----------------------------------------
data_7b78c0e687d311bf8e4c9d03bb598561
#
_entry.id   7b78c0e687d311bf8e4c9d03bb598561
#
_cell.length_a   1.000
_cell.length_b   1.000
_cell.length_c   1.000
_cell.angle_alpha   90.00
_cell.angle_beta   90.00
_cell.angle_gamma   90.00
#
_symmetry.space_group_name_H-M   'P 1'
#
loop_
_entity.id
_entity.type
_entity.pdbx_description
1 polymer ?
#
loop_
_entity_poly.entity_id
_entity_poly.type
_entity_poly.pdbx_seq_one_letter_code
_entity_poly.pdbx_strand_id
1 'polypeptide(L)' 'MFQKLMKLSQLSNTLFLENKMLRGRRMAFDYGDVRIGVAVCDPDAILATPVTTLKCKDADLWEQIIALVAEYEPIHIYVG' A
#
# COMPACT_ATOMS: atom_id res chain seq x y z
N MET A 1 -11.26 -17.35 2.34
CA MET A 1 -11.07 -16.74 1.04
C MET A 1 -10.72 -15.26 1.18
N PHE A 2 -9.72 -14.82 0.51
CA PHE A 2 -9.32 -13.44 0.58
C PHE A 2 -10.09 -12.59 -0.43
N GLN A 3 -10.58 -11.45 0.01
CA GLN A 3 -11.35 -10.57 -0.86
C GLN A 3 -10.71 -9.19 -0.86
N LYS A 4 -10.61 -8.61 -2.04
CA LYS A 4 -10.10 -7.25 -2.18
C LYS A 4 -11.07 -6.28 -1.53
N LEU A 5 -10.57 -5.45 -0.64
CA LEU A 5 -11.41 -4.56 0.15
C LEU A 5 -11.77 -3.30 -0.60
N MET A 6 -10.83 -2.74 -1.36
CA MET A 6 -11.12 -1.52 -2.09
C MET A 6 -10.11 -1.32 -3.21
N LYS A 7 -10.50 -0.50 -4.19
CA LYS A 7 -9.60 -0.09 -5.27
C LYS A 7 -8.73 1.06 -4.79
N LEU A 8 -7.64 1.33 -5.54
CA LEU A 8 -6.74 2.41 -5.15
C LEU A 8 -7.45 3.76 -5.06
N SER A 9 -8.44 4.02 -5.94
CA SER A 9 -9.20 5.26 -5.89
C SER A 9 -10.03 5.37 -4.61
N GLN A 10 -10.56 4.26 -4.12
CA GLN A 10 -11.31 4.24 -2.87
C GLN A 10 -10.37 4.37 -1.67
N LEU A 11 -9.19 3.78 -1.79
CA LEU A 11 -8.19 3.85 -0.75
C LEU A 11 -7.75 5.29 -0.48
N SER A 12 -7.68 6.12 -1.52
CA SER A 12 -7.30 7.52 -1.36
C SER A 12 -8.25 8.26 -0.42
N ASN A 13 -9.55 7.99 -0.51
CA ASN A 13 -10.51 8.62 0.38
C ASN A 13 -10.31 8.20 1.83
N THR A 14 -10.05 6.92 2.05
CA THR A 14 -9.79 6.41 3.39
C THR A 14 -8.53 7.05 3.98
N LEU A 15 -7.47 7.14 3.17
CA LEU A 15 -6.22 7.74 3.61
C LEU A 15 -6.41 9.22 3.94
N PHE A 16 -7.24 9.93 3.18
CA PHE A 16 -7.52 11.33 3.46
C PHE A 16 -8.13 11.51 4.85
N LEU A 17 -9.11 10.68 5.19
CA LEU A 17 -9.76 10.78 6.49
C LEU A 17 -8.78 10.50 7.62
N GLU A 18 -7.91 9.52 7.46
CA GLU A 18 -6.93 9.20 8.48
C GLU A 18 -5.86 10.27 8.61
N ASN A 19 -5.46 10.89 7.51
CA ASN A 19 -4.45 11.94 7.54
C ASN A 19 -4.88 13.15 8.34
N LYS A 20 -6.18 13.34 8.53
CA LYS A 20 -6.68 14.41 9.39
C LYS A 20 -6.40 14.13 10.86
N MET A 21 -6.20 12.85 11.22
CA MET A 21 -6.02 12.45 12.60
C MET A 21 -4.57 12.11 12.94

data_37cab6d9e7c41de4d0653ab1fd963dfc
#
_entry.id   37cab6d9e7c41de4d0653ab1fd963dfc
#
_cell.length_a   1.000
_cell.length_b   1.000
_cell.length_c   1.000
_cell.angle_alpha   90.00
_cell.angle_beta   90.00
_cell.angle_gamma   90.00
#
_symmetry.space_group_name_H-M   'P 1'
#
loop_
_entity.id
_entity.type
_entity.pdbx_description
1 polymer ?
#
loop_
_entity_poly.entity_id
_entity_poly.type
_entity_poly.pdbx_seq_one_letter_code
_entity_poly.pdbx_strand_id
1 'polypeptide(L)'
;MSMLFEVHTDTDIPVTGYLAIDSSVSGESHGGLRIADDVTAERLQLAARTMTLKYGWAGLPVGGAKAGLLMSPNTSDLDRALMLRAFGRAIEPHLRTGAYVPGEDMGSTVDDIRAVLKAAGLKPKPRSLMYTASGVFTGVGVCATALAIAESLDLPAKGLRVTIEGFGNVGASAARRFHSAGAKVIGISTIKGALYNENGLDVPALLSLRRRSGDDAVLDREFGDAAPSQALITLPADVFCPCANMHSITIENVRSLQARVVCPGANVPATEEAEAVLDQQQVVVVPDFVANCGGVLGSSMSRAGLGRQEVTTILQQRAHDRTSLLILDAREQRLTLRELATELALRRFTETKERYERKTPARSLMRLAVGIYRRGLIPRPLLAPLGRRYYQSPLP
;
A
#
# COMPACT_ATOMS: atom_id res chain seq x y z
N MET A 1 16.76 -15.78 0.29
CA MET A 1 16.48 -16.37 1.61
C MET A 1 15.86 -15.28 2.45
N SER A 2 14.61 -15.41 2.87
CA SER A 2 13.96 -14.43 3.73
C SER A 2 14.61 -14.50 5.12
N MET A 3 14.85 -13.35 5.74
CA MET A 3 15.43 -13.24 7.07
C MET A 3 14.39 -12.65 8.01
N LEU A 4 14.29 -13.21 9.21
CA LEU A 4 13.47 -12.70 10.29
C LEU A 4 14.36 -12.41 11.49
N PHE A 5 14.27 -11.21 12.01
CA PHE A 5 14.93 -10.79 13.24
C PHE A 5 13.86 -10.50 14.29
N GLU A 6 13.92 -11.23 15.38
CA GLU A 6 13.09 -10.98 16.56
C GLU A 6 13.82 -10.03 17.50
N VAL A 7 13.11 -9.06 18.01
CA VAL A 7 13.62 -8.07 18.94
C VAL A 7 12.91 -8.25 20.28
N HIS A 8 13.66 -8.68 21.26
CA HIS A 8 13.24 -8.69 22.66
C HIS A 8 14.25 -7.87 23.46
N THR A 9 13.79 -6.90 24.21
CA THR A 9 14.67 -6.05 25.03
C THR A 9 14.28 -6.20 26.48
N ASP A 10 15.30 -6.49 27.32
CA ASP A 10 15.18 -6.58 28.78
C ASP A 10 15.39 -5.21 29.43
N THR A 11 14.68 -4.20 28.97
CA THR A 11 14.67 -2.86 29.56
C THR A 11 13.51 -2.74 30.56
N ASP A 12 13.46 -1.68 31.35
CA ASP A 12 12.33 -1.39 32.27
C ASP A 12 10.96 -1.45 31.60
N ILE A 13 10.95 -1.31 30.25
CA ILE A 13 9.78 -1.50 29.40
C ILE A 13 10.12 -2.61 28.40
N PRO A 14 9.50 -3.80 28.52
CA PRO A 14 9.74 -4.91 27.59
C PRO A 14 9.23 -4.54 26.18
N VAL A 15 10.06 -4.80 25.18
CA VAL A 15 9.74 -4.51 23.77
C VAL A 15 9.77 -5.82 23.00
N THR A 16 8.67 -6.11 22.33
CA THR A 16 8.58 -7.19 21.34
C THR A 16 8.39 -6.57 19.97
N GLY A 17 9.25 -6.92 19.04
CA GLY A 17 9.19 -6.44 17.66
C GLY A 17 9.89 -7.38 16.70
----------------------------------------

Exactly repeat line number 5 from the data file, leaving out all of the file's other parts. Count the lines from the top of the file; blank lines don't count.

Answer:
_cell.length_a   1.000